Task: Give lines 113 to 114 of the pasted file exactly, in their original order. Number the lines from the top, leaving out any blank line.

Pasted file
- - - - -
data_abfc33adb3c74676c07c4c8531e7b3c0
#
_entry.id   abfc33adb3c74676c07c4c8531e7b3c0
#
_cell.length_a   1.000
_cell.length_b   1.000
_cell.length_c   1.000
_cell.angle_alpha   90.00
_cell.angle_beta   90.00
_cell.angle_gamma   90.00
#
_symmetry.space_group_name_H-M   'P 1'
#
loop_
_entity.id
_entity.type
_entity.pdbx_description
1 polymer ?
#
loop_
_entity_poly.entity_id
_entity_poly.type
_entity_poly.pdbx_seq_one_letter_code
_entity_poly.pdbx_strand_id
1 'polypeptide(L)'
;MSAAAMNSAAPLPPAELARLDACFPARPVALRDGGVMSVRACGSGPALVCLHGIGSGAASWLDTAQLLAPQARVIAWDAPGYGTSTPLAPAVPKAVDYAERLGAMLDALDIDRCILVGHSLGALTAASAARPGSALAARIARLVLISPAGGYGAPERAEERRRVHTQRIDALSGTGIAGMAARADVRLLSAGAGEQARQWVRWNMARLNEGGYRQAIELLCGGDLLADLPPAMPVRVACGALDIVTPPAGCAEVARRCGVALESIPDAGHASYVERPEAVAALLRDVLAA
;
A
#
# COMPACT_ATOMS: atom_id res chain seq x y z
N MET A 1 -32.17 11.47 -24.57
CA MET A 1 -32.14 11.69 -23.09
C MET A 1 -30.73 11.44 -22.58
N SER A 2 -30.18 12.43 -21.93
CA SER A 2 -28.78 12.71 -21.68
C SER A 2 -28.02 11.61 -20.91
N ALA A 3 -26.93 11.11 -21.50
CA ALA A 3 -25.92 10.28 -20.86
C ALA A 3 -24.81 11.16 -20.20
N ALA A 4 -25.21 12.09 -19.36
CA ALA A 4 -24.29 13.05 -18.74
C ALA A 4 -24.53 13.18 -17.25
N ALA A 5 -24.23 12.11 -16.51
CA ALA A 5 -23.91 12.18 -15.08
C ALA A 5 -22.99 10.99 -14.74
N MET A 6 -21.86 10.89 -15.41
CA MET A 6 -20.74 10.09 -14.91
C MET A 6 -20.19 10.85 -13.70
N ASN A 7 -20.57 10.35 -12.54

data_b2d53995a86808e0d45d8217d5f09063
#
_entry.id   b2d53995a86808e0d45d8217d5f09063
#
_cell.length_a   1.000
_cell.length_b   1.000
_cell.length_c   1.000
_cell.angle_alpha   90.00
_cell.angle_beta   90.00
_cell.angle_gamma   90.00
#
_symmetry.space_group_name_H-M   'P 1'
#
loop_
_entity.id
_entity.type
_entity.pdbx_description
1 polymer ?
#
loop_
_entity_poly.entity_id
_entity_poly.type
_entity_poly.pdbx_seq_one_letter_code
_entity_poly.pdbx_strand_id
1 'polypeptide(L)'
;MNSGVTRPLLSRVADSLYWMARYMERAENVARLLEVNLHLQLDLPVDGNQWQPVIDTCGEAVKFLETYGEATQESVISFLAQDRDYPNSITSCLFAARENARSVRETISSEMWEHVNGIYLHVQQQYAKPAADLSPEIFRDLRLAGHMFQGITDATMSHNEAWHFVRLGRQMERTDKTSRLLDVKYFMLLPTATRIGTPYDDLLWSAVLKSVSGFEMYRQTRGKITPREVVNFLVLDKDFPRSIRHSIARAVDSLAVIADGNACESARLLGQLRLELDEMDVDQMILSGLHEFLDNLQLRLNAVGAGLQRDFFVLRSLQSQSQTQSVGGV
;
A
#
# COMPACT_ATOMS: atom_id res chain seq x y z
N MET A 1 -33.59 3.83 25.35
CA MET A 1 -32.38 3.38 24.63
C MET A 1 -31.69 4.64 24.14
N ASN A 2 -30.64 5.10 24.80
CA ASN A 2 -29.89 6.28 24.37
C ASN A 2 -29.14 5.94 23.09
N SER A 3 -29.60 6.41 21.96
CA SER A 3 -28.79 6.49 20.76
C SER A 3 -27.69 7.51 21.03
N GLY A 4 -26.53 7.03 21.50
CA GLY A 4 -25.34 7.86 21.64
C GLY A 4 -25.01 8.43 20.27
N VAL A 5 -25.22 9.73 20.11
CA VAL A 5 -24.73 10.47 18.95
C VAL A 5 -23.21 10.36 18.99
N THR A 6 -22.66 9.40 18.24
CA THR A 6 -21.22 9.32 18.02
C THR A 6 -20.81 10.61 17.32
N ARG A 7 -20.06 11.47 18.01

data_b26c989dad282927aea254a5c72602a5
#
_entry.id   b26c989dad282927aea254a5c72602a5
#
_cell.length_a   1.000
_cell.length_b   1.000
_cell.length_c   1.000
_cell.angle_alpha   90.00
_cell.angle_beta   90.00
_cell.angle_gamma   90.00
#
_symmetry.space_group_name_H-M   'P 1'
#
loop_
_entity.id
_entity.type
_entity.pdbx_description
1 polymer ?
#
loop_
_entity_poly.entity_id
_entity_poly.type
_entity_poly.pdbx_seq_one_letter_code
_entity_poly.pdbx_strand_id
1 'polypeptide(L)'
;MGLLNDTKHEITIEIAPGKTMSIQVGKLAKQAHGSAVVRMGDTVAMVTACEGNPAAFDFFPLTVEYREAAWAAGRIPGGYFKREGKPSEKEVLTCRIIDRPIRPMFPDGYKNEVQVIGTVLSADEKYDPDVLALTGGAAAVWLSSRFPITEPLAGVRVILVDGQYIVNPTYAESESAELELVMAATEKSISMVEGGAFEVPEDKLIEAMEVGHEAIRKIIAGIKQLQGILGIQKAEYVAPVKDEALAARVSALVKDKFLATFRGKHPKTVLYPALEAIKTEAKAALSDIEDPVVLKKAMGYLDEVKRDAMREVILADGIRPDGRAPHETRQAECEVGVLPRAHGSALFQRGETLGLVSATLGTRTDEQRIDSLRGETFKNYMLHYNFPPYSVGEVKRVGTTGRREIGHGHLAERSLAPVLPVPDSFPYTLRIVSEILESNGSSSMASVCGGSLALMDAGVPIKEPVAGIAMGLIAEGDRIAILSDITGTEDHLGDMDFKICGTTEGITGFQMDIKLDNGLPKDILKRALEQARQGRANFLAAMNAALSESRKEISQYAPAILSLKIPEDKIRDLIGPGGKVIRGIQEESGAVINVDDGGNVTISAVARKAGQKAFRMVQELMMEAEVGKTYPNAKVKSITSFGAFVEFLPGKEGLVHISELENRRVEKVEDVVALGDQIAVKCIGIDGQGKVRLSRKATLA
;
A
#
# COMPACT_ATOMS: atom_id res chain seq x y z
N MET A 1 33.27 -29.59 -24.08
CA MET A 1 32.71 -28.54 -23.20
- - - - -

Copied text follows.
_entity.id
_entity.type